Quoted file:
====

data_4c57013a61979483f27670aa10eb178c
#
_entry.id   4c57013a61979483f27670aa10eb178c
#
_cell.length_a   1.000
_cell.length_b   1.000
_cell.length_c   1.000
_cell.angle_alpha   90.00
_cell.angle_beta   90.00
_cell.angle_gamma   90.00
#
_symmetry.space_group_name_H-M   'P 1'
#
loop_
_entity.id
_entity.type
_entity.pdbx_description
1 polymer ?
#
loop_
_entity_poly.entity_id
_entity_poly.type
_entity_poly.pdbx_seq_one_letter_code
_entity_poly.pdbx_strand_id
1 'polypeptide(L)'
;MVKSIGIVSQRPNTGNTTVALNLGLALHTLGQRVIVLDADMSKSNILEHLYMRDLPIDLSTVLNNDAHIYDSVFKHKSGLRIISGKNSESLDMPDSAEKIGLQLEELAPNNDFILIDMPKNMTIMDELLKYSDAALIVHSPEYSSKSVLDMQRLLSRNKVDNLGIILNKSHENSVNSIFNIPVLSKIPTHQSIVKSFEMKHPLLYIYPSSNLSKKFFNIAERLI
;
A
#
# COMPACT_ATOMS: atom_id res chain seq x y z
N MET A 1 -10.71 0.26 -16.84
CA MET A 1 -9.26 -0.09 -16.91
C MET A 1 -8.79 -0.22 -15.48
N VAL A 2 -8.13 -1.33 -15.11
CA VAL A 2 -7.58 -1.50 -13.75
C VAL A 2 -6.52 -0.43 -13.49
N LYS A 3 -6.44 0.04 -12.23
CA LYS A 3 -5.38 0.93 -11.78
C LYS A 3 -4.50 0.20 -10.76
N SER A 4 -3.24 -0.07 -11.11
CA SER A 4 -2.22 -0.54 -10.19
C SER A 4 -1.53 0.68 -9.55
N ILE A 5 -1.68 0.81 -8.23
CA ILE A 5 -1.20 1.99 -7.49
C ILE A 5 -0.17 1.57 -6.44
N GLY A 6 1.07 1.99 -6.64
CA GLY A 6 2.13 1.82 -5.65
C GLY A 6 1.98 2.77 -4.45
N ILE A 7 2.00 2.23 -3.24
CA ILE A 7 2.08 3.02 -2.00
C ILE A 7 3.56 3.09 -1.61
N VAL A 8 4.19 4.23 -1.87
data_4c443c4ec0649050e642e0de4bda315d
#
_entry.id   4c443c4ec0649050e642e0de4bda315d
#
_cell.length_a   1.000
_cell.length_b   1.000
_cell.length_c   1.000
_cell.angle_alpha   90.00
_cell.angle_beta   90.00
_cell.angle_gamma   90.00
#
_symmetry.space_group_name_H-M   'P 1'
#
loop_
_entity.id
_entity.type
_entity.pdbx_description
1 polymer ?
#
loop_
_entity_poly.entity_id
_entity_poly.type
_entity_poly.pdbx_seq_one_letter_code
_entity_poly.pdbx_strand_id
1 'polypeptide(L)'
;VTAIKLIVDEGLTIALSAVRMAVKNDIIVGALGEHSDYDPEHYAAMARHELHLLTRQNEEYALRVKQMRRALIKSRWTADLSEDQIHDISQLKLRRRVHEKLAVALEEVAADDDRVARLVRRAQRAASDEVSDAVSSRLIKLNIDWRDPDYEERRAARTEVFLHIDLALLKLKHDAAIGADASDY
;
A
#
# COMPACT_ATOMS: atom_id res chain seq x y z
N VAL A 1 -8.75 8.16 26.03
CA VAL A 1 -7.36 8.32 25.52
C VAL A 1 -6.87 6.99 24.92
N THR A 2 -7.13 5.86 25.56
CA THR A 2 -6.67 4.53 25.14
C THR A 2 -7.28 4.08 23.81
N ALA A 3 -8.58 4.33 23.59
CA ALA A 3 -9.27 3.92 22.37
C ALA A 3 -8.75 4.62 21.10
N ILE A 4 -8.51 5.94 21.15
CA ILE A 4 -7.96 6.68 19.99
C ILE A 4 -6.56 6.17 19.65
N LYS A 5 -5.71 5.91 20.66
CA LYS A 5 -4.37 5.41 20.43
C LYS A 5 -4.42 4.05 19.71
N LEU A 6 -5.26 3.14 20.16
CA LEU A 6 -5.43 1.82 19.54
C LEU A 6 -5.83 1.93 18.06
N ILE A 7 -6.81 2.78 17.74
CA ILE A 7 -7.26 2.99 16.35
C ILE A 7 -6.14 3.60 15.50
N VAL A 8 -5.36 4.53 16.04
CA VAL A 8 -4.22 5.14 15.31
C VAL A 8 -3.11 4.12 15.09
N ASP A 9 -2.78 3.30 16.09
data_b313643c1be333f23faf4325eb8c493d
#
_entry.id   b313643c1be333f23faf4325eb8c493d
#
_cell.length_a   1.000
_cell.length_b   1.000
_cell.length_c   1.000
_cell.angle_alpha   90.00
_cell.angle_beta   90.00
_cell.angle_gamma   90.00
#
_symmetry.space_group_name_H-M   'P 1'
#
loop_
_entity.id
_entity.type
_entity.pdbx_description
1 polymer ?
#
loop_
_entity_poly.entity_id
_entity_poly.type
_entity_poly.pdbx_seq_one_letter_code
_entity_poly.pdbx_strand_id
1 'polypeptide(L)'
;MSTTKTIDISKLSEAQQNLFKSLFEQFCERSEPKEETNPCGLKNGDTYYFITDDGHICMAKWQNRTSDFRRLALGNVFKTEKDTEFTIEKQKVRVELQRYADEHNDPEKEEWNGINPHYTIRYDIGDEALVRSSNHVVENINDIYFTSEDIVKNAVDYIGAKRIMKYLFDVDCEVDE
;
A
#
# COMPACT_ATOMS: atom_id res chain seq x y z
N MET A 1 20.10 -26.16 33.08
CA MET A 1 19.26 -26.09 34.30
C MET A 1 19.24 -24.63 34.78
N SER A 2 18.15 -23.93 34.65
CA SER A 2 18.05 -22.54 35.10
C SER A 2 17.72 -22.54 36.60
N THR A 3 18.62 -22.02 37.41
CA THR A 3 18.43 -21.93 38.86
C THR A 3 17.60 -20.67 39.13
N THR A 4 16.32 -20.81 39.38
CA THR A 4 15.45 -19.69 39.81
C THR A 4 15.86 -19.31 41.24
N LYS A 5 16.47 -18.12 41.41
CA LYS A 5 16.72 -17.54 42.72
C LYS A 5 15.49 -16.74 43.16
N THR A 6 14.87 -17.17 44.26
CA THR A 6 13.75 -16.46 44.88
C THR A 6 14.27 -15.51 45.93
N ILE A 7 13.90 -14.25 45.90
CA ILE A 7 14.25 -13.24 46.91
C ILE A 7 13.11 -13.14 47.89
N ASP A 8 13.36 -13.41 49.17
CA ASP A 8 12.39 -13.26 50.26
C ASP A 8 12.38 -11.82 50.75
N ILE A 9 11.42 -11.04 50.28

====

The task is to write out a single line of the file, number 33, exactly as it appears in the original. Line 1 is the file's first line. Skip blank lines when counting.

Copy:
C MET A 1 -8.79 -0.22 -15.48